This book is an introduction to the theory and practice of international relations. Like all texts, it is incomplete and cannot take the place of the live teacher, who will make use of it in accordance with his own sense of fitness. It is the authors' hope that the arrangement of the materials assembled in this book is elastic enough to leave teacher and student sufficient scope to exercise discretion as well as imagination.
Since international relations are human relations and, therefore, enmeshed in an infinite variety of social activities, their essence is change. Again and again, the best-laid plans and the most carefully formulated and reasonable policies are foiled by the unexpected and the absurd. In view of the volatile properties of the subject matter, the authors do not pretend to know which are the "lasting" documents of international affairs. The only documents reproduced in this volume, unabridged or in part, are those which bear upon the topical discussion. The Covenant of the League of Nations, the Charter of the United Nations, the North Atlantic Pact, and lesser compacts presumed to be of contemporary significance are easily accessible in numerous places. The tide in international affairs these documents recorded, the order they sanctioned, and the hopes they kindled or disappointed are the very stuff of which international politics are made. But in order to get at the substance, it is hardly necessary to learn "documents" paragraph by paragraph, article by article, just as it is unnecessary to memorize municipal ordinances in order to understand the problems of a city government.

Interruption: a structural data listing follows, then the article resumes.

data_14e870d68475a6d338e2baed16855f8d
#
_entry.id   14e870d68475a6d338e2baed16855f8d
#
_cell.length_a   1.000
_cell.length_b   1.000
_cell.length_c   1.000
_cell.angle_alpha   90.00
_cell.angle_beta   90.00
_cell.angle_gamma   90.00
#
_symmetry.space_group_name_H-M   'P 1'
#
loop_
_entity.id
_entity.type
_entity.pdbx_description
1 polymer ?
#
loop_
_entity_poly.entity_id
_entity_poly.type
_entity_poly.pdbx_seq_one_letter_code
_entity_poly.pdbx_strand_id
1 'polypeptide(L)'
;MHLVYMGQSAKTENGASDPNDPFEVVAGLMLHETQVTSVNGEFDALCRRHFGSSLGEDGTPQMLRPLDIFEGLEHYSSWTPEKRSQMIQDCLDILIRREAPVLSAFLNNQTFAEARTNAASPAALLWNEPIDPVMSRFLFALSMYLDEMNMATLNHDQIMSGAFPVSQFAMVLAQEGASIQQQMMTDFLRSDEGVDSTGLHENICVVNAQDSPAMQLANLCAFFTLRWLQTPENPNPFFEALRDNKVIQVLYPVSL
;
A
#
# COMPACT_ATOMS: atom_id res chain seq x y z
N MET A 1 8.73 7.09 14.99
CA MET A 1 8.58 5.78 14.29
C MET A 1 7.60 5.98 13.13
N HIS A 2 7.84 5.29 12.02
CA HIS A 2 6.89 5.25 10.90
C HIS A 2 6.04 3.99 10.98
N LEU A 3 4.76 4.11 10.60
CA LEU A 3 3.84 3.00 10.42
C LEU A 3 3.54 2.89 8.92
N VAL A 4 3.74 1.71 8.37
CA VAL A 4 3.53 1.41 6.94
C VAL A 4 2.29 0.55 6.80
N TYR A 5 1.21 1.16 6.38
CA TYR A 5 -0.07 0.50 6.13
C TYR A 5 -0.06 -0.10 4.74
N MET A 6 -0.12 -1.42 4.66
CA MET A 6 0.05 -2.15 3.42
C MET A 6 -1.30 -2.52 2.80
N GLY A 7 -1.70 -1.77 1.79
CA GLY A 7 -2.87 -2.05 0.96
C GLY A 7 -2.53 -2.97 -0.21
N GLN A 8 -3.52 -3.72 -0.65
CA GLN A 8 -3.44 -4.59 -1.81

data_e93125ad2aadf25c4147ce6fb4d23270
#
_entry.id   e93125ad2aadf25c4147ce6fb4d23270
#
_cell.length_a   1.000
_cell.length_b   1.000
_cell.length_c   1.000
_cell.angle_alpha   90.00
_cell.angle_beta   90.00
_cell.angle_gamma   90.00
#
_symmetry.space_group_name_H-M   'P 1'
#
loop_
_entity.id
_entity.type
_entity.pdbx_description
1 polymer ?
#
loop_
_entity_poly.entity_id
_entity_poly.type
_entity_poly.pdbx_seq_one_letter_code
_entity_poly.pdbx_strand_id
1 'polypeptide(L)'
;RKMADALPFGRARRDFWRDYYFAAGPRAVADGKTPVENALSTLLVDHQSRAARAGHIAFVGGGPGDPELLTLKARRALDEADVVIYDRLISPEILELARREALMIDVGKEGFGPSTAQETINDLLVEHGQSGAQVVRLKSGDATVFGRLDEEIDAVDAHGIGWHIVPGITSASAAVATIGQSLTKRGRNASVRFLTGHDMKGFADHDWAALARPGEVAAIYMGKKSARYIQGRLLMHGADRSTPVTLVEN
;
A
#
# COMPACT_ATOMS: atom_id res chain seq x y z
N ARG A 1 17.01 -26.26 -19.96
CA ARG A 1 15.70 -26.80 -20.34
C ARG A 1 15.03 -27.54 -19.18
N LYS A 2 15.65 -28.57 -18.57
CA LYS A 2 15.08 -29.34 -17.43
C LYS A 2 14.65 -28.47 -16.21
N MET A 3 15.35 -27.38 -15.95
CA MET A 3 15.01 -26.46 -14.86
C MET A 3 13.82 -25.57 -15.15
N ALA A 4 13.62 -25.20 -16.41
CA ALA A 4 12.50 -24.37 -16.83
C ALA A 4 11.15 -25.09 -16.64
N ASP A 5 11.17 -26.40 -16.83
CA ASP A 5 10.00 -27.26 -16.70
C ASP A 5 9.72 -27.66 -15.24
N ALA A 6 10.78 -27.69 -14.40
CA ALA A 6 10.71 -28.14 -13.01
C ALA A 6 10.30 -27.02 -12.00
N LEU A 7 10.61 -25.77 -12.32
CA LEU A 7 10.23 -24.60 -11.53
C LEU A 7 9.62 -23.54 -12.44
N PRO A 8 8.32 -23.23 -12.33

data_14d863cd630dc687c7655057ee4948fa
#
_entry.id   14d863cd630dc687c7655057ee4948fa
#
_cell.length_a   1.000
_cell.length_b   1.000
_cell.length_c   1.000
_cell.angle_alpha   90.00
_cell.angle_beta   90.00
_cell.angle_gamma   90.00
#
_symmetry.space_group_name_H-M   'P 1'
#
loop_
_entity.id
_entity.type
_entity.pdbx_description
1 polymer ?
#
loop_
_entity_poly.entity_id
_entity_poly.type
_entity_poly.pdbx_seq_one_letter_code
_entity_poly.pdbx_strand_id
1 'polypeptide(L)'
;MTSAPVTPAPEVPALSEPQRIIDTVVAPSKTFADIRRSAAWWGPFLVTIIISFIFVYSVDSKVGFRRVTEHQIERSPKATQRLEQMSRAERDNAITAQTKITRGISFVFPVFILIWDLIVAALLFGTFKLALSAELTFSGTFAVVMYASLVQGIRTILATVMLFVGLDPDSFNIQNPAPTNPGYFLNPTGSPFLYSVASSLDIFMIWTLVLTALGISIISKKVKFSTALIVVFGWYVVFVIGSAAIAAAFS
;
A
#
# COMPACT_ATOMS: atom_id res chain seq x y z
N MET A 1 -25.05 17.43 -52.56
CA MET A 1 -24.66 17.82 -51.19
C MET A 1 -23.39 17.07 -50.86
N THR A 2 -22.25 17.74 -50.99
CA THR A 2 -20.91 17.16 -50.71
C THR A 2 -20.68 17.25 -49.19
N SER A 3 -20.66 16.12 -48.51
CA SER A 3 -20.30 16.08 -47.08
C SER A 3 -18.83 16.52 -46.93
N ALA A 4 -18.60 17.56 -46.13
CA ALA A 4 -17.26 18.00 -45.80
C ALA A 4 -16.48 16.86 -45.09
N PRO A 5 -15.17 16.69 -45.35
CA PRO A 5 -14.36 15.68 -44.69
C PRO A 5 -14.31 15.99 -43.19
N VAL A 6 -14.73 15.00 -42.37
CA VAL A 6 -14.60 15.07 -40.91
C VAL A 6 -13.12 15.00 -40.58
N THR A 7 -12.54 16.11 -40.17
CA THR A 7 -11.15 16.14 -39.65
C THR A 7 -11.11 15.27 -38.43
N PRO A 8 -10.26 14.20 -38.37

The planning of this text -- a thoroughly recast and rewritten edition of the book published in 1950 -- against the limitations of space and the ravages of time posed various problems of scholarly apparatus. In the making of the bibliographies the authors stuck to the sources which fed the individual chapters. They are aware of the gaps which open on every page of this book. These can be filled only by impressment of auxiliaries such as globes, maps, atlases, current publications, and "fugitive materials." Since international relations are still confined to this earth, their study presupposes at least an elementary knowledge of geographical relationships. Hence the importance of globes and maps. Since international relations are never made but always in the making, their study presupposes familiarity with current issues. Hence the importance of periodicals, pamphlets, and reports by competent news-